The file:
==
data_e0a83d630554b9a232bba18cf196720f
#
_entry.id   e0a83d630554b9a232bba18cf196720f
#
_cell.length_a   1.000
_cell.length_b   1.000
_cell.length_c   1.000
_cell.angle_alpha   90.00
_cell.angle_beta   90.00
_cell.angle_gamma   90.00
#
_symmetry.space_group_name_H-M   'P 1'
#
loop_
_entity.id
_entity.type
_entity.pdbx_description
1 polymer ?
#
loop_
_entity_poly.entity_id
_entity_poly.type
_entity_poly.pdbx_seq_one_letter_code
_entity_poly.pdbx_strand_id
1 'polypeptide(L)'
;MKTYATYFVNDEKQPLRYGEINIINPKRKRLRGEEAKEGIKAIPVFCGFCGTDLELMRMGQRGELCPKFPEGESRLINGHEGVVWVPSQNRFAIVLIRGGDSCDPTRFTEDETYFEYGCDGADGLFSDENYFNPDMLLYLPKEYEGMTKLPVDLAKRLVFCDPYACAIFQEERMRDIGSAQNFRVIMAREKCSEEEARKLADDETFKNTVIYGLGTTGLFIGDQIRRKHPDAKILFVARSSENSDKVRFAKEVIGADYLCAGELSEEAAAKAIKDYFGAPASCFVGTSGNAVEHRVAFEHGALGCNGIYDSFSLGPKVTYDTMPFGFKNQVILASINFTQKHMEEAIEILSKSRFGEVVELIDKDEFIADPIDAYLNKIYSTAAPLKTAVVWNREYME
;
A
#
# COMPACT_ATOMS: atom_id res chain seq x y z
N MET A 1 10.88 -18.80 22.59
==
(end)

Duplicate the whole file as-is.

data_e0a83d630554b9a232bba18cf196720f
#
_entry.id   e0a83d630554b9a232bba18cf196720f
#
_cell.length_a   1.000
_cell.length_b   1.000
_cell.length_c   1.000
_cell.angle_alpha   90.00
_cell.angle_beta   90.00
_cell.angle_gamma   90.00
#
_symmetry.space_group_name_H-M   'P 1'
#
loop_
_entity.id
_entity.type
_entity.pdbx_description
1 polymer ?
#
loop_
_entity_poly.entity_id
_entity_poly.type
_entity_poly.pdbx_seq_one_letter_code
_entity_poly.pdbx_strand_id
1 'polypeptide(L)'
;MKTYATYFVNDEKQPLRYGEINIINPKRKRLRGEEAKEGIKAIPVFCGFCGTDLELMRMGQRGELCPKFPEGESRLINGHEGVVWVPSQNRFAIVLIRGGDSCDPTRFTEDETYFEYGCDGADGLFSDENYFNPDMLLYLPKEYEGMTKLPVDLAKRLVFCDPYACAIFQEERMRDIGSAQNFRVIMAREKCSEEEARKLADDETFKNTVIYGLGTTGLFIGDQIRRKHPDAKILFVARSSENSDKVRFAKEVIGADYLCAGELSEEAAAKAIKDYFGAPASCFVGTSGNAVEHRVAFEHGALGCNGIYDSFSLGPKVTYDTMPFGFKNQVILASINFTQKHMEEAIEILSKSRFGEVVELIDKDEFIADPIDAYLNKIYSTAAPLKTAVVWNREYME
;
A
#
# COMPACT_ATOMS: atom_id res chain seq x y z
N MET A 1 10.88 -18.80 22.59